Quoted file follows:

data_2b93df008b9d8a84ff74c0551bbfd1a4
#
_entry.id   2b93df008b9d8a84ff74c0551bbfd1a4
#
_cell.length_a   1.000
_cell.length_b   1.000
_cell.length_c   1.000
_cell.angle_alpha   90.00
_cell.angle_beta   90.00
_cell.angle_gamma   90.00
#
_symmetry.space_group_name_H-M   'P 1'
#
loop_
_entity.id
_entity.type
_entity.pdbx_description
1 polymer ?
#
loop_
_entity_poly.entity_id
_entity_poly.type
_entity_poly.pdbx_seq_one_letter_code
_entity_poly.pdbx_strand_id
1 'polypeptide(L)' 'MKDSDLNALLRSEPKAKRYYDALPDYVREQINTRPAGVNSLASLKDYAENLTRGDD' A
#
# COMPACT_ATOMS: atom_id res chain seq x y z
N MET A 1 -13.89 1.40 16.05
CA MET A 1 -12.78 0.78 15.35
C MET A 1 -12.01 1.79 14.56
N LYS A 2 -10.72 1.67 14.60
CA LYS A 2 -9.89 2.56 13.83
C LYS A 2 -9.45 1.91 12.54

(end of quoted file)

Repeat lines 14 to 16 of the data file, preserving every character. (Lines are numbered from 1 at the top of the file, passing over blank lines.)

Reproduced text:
loop_
_entity.id
_entity.type